Cheadle-born Evans dedicated his City debut to his dad Ronnie and grandad Ron.
“That feeling of getting the shout to come back from the warm-up and get ready to come on, everything goes in slow motion,” he said. “I’m very grateful it happened and nobody can take that away from me.
“My dad and my grandad were the two main reasons I got into football. In the school holidays my grandad would take me for hours on end to the big fields in Manchester – just playing with him. They were both big City fans. They put a lot of time and effort in. Without them I wouldn’t have been able to get to training, practise or buy boots – I’ll thank them for that for the rest of my life.”
One of Evans’ idols growing up was Frank Lampard. And he witnessed the former England star’s work ethic when he signed for City in 2014.
“Learning from him was a dream come true for a midfielder. I saw him day in and day out – how he trained and how professional he was. Someone who had achieved everything in the game, and he was still working harder than I was at the time.
“It was a bit of a wake-up call that you can never settle for where you’re at, when you saw someone like Frank doing it. It was very inspiring to make you go and work harder.”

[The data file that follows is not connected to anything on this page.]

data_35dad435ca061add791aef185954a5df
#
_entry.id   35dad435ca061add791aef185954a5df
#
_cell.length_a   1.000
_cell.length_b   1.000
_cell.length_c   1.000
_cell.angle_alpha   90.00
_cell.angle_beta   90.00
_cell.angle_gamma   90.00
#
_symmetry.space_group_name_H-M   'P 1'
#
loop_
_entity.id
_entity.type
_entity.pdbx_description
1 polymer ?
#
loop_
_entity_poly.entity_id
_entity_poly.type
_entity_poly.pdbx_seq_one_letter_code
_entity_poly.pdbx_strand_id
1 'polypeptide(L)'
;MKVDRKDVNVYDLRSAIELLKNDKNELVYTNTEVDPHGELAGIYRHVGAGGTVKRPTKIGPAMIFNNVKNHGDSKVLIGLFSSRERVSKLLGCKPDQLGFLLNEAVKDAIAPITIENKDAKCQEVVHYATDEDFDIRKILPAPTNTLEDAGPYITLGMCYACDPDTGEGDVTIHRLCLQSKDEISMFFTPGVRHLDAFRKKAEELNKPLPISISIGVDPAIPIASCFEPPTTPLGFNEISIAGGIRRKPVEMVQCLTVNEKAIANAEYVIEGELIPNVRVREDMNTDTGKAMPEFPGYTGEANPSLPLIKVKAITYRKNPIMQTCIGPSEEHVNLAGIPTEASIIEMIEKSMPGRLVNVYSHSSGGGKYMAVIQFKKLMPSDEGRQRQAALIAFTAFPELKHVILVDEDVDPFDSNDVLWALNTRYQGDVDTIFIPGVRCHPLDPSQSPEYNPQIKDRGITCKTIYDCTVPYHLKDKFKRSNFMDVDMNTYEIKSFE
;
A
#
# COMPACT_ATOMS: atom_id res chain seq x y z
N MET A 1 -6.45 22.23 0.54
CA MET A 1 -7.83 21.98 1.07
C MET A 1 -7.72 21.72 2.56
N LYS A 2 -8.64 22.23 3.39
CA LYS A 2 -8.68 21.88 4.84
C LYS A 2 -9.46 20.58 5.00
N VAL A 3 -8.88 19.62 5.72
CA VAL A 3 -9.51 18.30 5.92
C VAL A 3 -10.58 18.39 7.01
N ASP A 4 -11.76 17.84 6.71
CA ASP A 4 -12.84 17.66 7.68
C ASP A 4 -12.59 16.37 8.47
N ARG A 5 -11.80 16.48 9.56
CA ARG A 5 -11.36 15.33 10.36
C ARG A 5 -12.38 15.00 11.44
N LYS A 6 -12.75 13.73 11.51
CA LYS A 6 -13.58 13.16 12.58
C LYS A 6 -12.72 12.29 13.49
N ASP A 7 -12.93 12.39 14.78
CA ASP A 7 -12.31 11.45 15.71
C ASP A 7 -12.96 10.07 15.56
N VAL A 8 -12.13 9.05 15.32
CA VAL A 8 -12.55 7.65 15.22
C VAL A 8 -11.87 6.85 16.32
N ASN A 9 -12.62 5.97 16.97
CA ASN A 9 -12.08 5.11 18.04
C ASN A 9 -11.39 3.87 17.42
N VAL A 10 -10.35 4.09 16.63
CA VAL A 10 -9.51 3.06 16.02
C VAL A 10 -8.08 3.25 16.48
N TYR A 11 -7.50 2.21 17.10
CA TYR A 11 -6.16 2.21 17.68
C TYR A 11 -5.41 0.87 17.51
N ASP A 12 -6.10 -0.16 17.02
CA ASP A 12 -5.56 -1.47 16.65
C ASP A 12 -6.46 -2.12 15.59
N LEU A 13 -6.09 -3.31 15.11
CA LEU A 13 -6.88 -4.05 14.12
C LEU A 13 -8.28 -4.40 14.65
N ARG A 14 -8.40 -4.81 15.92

City spotted Evans when he was playing at a JJB Soccer Dome in Manchester.
“When you’re young you don’t really think much of it,” he said. “I got my first scholarship and pro, that’s when things began to turn for me. It felt a bit more real when I left school and it became a full-time job.”
Did he ever fear being released as he came through the ranks at one of England’s elite clubs?
“There is always that ‘what if’ in the back of your mind but you’ve got to have that self-belief of what you’re capable of when times do get tough, because there are loads more downs than there are ups in football,” said Evans.
“You’ve got to make sure when it is a down time that you keep believing in yourself and see where it takes you.
“I knew with my ability and that if I worked hard I wouldn’t fall short. Luckily it has turned out well.”
Evans’ career highlight away from City was reaching the 2017 Championship play-off final with Reading in his first full season at that level.
Millwall’s hopes of the top six were vanquished by a 3-0 loss to Swansea last weekend. But Evans is confident that good times lie ahead.
“We’ve got the base of a fantastic squad,” he said. “It will be a good achievement if we can get seventh or eighth. Hopefully we can have a go, because this squad is good enough to be pushing. We were eighth last year and if we finish somewhere similar then that’s a stable position. If there are some additions, that can spur us on to the top six.”
Evans has played in central defence and midfield for Millwall.
“I take pride that if there is a position to be filled then it is an opportunity for me to get more minutes then you have to do that,” he said. “I’m happy to play anywhere.”
With that kind of attitude, you can see Evans becoming a firm favourite of the manager – if he isn’t already.